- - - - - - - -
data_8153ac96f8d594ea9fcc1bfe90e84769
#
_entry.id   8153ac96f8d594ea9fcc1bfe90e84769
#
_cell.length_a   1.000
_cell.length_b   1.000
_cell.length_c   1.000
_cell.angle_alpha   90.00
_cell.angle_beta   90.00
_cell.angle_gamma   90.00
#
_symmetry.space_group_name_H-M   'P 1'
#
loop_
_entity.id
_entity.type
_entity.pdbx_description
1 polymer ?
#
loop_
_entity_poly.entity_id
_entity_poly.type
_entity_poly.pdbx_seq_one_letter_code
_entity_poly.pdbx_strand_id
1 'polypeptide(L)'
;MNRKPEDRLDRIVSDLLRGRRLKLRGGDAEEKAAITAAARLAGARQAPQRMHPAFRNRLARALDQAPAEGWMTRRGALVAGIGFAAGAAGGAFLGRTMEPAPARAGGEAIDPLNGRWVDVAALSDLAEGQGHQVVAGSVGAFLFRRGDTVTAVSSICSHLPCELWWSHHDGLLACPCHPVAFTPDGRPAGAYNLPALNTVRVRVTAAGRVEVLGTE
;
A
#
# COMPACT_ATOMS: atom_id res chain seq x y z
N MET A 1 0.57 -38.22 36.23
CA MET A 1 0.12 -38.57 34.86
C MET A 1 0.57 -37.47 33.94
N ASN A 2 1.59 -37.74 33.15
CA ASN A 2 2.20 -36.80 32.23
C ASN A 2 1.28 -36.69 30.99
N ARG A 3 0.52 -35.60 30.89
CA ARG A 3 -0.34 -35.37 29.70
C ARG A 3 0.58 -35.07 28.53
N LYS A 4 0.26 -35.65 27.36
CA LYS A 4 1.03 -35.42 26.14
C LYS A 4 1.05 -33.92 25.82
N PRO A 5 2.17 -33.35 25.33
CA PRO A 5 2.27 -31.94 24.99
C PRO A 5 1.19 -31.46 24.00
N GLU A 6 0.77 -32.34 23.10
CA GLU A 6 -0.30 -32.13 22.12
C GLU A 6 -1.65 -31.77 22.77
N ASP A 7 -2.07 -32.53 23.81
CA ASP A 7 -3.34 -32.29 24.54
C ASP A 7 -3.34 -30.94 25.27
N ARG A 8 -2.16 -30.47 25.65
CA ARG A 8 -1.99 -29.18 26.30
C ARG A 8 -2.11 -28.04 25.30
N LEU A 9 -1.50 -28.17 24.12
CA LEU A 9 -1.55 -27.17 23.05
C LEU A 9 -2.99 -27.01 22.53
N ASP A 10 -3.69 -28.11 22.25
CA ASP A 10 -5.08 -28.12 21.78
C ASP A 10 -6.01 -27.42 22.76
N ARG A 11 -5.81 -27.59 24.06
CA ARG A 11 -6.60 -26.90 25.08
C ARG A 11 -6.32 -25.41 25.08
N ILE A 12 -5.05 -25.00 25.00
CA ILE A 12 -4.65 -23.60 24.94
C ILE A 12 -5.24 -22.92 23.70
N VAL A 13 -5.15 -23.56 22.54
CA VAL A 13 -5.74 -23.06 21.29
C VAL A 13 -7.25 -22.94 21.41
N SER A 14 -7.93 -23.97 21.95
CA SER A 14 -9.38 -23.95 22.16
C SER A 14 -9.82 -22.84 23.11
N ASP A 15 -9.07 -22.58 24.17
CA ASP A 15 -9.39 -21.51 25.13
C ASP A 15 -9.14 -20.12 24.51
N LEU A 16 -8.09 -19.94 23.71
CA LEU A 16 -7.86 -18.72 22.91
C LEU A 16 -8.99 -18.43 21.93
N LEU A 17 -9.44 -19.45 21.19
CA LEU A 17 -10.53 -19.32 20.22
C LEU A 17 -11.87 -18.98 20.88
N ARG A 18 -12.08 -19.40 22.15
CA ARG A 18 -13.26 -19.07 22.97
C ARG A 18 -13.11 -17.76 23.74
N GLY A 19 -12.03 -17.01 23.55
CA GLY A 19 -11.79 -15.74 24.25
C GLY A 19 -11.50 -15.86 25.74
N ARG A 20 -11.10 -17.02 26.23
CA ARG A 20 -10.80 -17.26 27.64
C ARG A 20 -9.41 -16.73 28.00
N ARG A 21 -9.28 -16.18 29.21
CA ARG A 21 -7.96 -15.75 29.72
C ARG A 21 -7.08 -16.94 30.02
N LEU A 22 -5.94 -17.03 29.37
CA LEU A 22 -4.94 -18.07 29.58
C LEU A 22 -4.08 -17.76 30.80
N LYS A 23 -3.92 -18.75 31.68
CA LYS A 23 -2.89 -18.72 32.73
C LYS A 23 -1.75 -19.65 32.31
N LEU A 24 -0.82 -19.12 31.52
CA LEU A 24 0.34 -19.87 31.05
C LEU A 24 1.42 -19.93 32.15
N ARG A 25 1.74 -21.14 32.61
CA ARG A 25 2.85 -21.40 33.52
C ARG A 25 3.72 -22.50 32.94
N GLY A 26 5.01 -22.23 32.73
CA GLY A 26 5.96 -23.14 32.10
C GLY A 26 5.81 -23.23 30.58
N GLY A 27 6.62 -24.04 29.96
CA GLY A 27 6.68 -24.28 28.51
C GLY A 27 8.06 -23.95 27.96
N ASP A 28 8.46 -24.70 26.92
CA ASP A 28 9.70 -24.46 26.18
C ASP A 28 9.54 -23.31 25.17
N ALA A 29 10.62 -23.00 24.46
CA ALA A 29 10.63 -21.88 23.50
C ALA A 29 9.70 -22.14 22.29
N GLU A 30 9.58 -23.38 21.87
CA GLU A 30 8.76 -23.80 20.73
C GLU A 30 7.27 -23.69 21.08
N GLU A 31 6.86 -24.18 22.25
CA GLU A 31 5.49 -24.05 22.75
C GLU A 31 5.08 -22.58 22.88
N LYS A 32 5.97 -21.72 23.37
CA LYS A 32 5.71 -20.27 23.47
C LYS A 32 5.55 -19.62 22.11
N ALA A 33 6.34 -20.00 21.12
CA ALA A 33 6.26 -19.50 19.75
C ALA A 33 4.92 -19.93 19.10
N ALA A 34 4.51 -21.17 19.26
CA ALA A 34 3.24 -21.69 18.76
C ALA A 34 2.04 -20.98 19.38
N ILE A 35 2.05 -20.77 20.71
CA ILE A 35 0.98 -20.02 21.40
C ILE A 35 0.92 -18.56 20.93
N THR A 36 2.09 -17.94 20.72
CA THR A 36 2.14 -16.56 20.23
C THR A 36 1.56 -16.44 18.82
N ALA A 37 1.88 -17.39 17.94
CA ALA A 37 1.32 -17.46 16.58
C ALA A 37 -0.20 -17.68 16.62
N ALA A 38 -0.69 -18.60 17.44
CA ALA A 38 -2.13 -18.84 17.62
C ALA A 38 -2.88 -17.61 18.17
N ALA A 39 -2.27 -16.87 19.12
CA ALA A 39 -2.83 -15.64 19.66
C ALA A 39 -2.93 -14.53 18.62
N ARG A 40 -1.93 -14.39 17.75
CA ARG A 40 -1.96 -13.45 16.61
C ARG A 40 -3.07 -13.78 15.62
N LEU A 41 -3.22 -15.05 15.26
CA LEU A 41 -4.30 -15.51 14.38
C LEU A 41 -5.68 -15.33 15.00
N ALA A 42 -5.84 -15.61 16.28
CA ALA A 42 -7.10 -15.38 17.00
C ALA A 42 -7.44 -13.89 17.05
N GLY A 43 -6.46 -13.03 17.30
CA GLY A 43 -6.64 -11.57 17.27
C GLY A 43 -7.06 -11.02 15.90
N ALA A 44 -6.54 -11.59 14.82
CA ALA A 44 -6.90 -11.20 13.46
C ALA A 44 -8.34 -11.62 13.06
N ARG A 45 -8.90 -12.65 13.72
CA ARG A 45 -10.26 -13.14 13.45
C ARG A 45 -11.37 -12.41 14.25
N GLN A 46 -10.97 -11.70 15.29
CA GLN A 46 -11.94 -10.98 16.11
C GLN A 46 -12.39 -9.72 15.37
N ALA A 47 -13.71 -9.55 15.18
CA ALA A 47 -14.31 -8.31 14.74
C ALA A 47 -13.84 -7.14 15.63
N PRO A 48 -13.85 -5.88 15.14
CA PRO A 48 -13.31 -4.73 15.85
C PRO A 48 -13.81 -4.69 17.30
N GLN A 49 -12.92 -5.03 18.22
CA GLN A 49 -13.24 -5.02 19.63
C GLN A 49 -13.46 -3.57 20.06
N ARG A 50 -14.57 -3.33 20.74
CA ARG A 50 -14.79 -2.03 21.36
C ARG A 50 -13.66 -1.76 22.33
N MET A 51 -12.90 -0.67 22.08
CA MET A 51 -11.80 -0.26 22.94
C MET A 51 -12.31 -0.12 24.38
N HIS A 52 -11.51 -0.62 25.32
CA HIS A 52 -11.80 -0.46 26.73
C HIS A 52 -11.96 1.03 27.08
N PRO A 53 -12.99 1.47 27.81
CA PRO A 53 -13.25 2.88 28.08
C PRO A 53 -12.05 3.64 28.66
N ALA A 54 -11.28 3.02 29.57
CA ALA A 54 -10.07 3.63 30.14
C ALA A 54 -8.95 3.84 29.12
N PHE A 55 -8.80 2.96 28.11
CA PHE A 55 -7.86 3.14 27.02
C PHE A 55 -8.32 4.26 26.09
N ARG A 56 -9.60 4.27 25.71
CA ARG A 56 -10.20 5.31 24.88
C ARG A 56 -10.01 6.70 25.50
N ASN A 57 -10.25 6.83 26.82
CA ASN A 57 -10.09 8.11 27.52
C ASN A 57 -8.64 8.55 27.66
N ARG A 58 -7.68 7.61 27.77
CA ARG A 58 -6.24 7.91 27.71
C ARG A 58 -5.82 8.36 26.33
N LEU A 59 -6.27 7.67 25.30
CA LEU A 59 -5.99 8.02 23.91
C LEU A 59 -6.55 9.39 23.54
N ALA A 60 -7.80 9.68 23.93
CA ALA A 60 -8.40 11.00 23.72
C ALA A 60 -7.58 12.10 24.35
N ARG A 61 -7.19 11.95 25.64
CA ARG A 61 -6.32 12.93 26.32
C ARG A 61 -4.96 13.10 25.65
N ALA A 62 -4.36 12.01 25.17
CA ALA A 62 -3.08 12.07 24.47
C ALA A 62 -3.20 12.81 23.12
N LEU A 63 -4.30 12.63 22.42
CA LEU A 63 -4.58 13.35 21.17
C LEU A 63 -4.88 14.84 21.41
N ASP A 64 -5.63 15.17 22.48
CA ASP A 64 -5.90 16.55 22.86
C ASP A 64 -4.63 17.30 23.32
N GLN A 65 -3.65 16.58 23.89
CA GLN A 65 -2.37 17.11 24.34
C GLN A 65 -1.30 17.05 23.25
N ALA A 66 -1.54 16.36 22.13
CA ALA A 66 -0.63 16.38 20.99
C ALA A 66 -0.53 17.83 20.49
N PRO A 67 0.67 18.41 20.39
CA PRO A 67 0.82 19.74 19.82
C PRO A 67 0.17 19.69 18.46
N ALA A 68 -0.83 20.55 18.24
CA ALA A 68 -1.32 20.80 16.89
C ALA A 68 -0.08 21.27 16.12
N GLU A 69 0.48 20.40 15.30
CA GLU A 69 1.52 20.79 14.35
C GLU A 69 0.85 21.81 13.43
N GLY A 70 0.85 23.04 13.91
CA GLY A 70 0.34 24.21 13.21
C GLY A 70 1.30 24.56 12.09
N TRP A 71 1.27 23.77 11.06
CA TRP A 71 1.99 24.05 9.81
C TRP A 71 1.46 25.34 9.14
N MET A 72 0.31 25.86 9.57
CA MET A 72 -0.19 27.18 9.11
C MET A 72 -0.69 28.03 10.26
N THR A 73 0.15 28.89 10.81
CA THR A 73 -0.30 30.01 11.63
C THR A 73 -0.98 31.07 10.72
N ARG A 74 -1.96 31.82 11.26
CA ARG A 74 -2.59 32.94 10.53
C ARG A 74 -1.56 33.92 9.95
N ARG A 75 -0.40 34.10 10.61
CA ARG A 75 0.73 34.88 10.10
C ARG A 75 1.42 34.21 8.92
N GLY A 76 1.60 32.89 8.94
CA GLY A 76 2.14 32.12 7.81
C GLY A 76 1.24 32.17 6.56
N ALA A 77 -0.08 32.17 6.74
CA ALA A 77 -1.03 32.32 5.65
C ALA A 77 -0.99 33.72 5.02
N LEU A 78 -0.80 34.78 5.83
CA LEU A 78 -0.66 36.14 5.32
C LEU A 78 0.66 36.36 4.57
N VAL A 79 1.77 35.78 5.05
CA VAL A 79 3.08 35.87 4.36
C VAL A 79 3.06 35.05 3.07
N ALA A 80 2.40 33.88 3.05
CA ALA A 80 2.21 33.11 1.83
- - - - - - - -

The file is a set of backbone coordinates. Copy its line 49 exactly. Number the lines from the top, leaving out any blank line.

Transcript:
N ASP A 7 -2.07 -32.53 23.81